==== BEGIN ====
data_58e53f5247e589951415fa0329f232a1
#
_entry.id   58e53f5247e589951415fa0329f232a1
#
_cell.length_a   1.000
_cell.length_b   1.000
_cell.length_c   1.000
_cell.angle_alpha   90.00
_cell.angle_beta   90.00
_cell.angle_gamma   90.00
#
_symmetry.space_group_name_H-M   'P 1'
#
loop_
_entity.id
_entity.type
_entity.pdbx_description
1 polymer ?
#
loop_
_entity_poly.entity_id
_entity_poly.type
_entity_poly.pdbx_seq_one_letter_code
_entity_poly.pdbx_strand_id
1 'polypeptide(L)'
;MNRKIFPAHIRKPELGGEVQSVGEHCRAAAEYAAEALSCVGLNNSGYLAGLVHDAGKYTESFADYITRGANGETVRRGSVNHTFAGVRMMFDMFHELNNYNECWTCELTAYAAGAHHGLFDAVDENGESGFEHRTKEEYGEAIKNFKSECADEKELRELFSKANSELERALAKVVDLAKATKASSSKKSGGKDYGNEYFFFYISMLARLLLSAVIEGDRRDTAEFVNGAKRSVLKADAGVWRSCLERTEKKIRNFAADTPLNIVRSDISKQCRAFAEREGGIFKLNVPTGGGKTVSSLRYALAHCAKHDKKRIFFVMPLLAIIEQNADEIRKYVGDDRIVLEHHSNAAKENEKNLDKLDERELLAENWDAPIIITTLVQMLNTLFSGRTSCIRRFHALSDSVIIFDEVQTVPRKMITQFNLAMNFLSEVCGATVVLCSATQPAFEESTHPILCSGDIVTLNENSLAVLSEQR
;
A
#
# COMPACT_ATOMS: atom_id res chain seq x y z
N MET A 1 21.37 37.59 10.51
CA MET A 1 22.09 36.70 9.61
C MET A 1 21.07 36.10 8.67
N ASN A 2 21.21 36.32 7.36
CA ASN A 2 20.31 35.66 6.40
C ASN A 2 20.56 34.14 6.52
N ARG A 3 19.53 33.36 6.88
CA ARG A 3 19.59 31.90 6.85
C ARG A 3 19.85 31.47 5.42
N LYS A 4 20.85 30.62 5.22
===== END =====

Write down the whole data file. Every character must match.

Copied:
data_58e53f5247e589951415fa0329f232a1
#
_entry.id   58e53f5247e589951415fa0329f232a1
#
_cell.length_a   1.000
_cell.length_b   1.000
_cell.length_c   1.000
_cell.angle_alpha   90.00
_cell.angle_beta   90.00
_cell.angle_gamma   90.00
#
_symmetry.space_group_name_H-M   'P 1'
#
loop_
_entity.id
_entity.type
_entity.pdbx_description
1 polymer ?
#
loop_
_entity_poly.entity_id
_entity_poly.type
_entity_poly.pdbx_seq_one_letter_code
_entity_poly.pdbx_strand_id
1 'polypeptide(L)'
;MNRKIFPAHIRKPELGGEVQSVGEHCRAAAEYAAEALSCVGLNNSGYLAGLVHDAGKYTESFADYITRGANGETVRRGSVNHTFAGVRMMFDMFHELNNYNECWTCELTAYAAGAHHGLFDAVDENGESGFEHRTKEEYGEAIKNFKSECADEKELRELFSKANSELERALAKVVDLAKATKASSSKKSGGKDYGNEYFFFYISMLARLLLSAVIEGDRRDTAEFVNGAKRSVLKADAGVWRSCLERTEKKIRNFAADTPLNIVRSDISKQCRAFAEREGGIFKLNVPTGGGKTVSSLRYALAHCAKHDKKRIFFVMPLLAIIEQNADEIRKYVGDDRIVLEHHSNAAKENEKNLDKLDERELLAENWDAPIIITTLVQMLNTLFSGRTSCIRRFHALSDSVIIFDEVQTVPRKMITQFNLAMNFLSEVCGATVVLCSATQPAFEESTHPILCSGDIVTLNENSLAVLSEQR
;
A
#
# COMPACT_ATOMS: atom_id res chain seq x y z
N MET A 1 21.37 37.59 10.51
CA MET A 1 22.09 36.70 9.61
C MET A 1 21.07 36.10 8.67
N ASN A 2 21.21 36.32 7.36
CA ASN A 2 20.31 35.66 6.40
C ASN A 2 20.56 34.14 6.52
N ARG A 3 19.53 33.36 6.88
CA ARG A 3 19.59 31.90 6.85
C ARG A 3 19.85 31.47 5.42
N LYS A 4 20.85 30.62 5.22